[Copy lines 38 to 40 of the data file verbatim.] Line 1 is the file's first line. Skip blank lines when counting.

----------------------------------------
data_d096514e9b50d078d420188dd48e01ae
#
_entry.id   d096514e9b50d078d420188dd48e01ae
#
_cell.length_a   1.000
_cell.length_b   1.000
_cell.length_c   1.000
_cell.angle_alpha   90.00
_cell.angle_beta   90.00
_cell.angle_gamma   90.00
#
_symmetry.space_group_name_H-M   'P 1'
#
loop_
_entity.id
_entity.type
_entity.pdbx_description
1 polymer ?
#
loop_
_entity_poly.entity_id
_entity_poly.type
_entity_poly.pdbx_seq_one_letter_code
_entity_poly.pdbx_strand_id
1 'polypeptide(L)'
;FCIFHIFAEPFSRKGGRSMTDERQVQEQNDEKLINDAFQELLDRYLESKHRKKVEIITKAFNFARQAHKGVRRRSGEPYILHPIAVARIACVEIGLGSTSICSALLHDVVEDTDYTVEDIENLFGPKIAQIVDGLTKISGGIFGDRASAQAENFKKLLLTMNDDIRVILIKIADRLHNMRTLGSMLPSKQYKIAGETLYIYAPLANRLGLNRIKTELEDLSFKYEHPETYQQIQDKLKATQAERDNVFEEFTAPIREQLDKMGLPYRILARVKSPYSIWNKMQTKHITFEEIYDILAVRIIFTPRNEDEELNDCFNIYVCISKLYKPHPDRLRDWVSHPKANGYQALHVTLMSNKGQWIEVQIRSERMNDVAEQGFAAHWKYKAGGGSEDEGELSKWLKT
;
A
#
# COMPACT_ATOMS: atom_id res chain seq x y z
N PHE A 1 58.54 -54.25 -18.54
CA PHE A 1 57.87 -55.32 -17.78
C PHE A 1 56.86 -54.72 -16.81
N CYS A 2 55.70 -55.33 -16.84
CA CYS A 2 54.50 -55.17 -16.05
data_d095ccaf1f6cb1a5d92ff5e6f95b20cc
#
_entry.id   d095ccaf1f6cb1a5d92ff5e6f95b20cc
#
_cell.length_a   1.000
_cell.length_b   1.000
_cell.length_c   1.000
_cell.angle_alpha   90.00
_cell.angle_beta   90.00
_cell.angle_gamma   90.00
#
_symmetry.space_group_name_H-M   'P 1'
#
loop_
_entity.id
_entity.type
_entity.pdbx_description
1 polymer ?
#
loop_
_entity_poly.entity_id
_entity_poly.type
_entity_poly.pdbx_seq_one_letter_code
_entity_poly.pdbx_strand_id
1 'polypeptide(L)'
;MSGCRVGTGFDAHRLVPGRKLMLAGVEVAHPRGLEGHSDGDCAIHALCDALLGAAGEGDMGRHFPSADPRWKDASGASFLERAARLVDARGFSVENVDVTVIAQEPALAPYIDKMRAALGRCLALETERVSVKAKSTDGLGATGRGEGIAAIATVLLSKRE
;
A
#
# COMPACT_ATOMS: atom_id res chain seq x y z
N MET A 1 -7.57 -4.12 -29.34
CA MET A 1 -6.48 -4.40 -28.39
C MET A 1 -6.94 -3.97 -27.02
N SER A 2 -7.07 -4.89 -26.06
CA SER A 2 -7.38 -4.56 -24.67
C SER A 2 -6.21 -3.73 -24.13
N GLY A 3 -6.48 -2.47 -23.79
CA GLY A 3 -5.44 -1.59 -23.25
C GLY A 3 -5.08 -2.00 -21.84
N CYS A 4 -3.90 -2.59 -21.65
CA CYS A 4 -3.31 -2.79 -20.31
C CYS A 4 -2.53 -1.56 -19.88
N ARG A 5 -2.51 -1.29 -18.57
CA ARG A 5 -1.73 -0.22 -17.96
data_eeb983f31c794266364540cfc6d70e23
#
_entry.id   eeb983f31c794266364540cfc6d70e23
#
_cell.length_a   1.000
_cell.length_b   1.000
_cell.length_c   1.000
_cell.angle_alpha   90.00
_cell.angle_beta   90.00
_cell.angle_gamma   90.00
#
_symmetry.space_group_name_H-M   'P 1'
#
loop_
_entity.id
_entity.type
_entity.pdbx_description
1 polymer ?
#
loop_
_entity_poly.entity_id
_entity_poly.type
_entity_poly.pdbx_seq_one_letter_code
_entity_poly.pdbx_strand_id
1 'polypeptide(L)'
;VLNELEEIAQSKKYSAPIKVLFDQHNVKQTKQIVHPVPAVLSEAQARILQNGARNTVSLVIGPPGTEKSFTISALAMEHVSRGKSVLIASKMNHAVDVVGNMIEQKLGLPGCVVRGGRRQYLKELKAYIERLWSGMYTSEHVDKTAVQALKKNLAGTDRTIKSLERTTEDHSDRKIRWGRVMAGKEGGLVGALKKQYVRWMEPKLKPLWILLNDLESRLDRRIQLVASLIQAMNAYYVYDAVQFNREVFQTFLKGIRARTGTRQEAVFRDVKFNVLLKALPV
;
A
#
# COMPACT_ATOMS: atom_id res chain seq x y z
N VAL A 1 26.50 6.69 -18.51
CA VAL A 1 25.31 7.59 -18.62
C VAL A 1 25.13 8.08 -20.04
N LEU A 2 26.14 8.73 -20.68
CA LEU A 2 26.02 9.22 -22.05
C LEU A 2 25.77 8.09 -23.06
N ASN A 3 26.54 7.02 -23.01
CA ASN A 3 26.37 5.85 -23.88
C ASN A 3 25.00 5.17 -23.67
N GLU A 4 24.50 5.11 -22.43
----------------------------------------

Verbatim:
_entry.id   d095ccaf1f6cb1a5d92ff5e6f95b20cc
#
_cell.length_a   1.000